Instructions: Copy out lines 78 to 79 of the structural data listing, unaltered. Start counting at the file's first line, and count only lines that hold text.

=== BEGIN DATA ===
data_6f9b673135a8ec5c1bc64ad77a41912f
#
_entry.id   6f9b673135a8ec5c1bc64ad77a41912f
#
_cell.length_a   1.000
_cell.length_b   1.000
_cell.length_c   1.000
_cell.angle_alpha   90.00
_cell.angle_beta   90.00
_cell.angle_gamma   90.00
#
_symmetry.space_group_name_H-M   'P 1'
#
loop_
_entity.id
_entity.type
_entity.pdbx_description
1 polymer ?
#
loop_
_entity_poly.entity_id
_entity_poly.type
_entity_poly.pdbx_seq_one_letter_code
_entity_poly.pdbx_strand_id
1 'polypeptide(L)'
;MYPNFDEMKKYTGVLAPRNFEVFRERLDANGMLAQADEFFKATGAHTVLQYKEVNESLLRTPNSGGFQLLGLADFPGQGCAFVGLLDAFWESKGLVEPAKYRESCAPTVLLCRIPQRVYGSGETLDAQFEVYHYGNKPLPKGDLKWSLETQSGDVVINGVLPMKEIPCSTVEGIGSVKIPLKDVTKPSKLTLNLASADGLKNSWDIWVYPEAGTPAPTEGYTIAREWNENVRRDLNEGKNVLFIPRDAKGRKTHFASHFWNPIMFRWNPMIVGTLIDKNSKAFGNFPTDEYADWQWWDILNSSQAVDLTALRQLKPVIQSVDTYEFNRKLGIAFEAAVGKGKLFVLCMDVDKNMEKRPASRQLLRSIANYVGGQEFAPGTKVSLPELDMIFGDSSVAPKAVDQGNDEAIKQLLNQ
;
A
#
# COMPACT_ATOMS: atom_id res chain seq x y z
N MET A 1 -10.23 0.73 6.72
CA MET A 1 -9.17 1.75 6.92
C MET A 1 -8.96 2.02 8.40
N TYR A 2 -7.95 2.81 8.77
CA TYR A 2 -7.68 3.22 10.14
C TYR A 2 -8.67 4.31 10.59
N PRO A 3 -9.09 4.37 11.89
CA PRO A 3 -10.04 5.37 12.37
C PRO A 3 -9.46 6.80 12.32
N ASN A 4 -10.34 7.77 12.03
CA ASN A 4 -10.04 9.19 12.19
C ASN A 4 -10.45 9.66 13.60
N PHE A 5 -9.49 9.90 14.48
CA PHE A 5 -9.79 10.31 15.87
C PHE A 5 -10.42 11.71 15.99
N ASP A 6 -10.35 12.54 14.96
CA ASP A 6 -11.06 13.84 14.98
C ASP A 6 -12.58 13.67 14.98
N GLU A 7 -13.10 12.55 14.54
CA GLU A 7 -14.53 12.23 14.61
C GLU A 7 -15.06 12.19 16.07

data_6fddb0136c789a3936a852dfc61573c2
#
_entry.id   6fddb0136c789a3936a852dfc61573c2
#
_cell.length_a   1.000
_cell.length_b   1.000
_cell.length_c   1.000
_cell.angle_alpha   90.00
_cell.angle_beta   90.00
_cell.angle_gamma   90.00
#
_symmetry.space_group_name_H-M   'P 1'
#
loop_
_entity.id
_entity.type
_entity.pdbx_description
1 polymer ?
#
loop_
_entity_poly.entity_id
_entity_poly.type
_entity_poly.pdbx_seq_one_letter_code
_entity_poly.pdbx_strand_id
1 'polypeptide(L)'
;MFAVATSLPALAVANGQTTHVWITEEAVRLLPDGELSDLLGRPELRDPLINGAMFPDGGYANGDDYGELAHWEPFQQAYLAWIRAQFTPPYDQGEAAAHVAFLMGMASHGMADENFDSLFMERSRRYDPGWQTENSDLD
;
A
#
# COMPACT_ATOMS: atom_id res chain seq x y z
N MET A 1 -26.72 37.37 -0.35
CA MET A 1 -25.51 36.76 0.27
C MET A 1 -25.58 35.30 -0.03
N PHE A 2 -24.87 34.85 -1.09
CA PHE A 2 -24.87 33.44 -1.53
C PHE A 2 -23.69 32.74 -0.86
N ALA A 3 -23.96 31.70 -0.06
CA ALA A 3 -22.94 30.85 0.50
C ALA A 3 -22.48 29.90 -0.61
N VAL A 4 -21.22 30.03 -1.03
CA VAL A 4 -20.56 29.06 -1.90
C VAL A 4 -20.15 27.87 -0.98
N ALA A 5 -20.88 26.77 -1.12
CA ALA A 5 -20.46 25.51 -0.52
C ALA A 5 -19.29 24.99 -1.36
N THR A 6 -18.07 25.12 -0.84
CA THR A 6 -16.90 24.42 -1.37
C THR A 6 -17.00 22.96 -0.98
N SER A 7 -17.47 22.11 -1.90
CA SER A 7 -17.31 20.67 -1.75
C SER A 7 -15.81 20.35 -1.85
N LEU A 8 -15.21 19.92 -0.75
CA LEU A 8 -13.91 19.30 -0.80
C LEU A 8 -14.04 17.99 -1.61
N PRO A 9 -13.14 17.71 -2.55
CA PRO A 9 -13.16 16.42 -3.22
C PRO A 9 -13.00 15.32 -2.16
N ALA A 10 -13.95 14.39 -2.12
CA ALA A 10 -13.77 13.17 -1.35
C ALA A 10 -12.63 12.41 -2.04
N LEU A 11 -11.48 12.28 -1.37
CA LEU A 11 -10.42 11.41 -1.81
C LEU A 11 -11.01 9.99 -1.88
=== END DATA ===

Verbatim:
;
A